Thanks for the encouragement, guys. I've been looking at my camera shutter speeds and reading the literature so have been quiet on this. I've come to decision on Tri-X Reversal 7266.
After work commitments I have limited time. Tri-X experiments are now becoming an impediment to my project and my pleasure. It's a drain on time and energy and not giving anything back.
I've followed the processes that other have used successfully (Rodinal and D19 for example and I also tested PQ and Polymax(Dektol) ) and just not got the results. I do believe it should be possible to replicate other's process within acceptable limits. With the speed loss i am seeing, it looks likely that I am doing something wrong but still do not know what but can't expend more time worrying about it.
Thanks both for your ideas above, but I feel that I cannot spend another two weeks testing new chemicals* and processes as a workaround to fix something that should work without – and has worked without for many people. When I used Tri-X Super 8 many years ago with the Tetenal Reversal kit it was great. It looked wonderful and worked first time and every time. Today, at this particular moment, processing Tri-X Reversal film feels like flogging a broken horse from where I am.
But I do have to develop the film myself for the pleasure (I actually enjoy it) and the process. It really needs to be part of my film work. So I'm looking at reversal films like Scala 200x and Adox Pan-X 100 to get out of this fruitless Tri-X loop, at least for the time being. I already have a cartridge of Adox Pan-X Reverso in the fridge and might run a few test strips this weekend. If that also fails then my method is wrong somewhere and I need to look at that again. If it succeeds then Pan-X might be a better short to mid term solution leaving the Tri-X Reversal mystery behind me.
(Also I have been hoping that Adox will get their Pan-X Reverso reversal kit out soon)
The speed rating of TriX Reversal is not really an issue. Tri-X is panchromatic, afaik. The dual film speed rating is surely to account for cameras which have a tungsten 85a filter built in. The Tri-X cart auto switches it out on my camera. But I'm also exposing manually with a Weston using incident reading and using 32k Bowens light.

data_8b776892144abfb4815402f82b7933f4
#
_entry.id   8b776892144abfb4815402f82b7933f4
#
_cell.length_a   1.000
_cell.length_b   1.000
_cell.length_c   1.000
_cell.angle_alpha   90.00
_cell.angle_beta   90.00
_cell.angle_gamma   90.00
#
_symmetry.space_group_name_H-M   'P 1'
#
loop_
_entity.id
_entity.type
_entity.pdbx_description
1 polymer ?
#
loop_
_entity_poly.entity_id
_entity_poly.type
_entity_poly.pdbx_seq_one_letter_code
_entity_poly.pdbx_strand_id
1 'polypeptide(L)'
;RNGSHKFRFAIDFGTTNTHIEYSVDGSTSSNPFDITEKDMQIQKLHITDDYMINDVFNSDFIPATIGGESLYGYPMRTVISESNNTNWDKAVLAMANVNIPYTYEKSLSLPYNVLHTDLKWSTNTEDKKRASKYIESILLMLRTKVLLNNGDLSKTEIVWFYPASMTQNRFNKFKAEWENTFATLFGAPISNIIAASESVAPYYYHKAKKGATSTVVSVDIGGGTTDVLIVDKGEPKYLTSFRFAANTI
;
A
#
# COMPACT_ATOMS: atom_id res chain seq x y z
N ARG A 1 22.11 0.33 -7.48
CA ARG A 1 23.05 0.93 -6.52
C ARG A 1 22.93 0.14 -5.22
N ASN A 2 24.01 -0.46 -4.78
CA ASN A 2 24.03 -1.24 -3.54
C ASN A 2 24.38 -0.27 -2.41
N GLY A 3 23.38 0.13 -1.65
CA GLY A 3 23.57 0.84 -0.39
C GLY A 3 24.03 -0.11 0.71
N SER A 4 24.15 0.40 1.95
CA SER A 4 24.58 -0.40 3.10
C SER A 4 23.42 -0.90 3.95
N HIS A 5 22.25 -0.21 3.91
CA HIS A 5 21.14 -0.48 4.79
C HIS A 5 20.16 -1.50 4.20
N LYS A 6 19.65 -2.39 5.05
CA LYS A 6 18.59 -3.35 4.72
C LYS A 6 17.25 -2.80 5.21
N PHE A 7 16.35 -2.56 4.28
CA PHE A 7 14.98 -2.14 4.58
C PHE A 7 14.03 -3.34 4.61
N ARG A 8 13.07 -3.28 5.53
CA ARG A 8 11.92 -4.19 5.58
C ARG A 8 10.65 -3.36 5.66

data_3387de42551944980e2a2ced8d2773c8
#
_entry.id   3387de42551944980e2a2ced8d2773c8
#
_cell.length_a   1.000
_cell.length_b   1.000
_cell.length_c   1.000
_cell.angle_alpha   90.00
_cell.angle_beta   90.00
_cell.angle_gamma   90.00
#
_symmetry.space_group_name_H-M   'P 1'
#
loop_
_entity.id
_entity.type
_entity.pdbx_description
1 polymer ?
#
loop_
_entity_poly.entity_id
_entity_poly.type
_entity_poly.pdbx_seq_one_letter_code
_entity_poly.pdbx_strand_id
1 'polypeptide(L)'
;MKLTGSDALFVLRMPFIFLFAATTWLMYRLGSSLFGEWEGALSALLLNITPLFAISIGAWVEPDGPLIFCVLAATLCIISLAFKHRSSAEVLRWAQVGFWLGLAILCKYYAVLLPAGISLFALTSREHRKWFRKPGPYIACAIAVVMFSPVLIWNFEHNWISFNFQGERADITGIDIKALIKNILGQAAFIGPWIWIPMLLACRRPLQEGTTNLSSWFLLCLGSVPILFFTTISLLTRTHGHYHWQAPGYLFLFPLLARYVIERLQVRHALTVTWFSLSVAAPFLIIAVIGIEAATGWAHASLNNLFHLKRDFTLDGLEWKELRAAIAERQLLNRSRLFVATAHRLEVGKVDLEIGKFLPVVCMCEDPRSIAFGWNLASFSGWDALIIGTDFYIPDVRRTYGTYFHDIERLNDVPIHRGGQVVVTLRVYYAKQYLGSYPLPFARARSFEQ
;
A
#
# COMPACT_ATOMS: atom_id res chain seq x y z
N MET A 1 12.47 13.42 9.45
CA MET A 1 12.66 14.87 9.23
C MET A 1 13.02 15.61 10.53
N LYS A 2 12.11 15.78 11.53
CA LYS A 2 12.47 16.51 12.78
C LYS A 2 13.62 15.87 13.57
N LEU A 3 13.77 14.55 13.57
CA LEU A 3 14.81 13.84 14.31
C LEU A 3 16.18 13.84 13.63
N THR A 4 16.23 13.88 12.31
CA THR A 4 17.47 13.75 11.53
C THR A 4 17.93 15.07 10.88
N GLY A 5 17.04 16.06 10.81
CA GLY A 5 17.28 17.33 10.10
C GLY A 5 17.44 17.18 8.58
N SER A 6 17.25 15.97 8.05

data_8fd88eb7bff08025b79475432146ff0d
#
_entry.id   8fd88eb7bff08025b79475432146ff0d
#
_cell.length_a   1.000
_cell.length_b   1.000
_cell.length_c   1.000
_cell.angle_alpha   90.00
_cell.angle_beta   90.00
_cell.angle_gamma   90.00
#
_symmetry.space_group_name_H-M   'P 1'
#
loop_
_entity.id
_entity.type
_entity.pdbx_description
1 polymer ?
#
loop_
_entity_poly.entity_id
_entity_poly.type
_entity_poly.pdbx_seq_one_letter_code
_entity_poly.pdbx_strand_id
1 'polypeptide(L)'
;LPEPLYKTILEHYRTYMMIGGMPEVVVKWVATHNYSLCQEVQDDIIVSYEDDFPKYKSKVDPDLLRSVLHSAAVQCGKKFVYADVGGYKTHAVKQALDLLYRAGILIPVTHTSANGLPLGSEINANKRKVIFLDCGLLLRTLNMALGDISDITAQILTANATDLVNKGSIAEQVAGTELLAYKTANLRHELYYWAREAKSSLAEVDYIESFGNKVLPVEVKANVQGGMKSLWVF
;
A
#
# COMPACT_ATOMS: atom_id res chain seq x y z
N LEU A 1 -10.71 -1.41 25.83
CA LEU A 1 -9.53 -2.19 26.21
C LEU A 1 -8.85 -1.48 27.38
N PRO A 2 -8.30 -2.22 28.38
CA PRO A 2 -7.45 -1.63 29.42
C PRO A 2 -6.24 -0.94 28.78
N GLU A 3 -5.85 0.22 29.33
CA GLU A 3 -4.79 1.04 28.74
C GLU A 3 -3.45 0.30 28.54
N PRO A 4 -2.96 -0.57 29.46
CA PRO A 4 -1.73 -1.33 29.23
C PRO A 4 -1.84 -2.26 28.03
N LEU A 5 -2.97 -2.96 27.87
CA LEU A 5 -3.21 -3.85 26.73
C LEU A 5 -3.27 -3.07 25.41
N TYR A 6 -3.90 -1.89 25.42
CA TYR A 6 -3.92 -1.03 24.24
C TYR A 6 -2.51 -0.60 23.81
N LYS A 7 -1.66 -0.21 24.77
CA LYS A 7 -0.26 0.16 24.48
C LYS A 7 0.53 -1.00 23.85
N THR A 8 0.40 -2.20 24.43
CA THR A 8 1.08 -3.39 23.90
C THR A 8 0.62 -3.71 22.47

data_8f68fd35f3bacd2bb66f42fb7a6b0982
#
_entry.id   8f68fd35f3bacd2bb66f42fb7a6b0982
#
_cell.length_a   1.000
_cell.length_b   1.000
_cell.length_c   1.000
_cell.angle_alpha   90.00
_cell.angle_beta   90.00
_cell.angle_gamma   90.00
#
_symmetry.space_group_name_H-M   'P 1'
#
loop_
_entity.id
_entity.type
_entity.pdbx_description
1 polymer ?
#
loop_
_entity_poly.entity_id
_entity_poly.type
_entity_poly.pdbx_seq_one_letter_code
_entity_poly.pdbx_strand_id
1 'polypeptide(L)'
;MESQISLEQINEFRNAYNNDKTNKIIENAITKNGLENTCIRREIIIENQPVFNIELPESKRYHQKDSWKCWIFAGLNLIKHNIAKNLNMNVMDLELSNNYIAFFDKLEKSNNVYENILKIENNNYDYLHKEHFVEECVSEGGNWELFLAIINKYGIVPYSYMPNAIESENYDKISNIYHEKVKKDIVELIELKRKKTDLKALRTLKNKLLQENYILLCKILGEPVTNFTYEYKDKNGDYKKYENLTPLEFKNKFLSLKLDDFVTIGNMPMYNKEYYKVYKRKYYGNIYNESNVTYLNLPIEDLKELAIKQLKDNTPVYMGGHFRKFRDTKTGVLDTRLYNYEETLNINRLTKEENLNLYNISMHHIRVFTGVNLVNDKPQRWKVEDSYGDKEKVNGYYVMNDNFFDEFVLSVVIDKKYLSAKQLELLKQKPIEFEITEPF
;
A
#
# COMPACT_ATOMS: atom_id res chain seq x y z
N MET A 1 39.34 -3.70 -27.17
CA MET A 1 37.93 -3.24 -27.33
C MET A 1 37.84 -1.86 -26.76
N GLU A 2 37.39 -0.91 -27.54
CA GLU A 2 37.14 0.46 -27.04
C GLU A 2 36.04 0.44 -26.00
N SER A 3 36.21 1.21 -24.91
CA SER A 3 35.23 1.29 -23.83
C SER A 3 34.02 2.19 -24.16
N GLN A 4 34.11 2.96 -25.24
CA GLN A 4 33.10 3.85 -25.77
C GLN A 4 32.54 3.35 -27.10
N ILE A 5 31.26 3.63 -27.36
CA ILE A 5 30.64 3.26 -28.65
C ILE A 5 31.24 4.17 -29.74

My camera shutter speed at 18fps single frame is accurate and so is my Weston meter tested against two camera meters. So I still read my best result as 100ASA at 12mins max strength developer. So if I can only get 50-100ASA from Tri-X I might just as well use another true reversal film. One with a clear base, to boot.
*With what you explained to me and now I've read the document 'A Black&White Reversal Process In Memory Of Agfa Scala 200x' I think I'm much clearer on the silver solvent question. It's more important with low speed films. I think with a fast film like Tri-X and it's thin emulsion it only serves to make the whole image too weak at 1st dev stage.
'The amount of silver solvent needed depends on the amount of silver halide in the film and the strength of first development. In principle, lower speed films contain a higher amount of silver halide; they are more capable to build maximum densitiy in the negative. A lower amount of developer concentrate in the first developer creates a softer negative image and leaves more unused silver halide requiring more silver solvent and vice versa.'
Last edited by mr.datsun; 03-14-2013 at 08:29 PM. Click to view previous post history.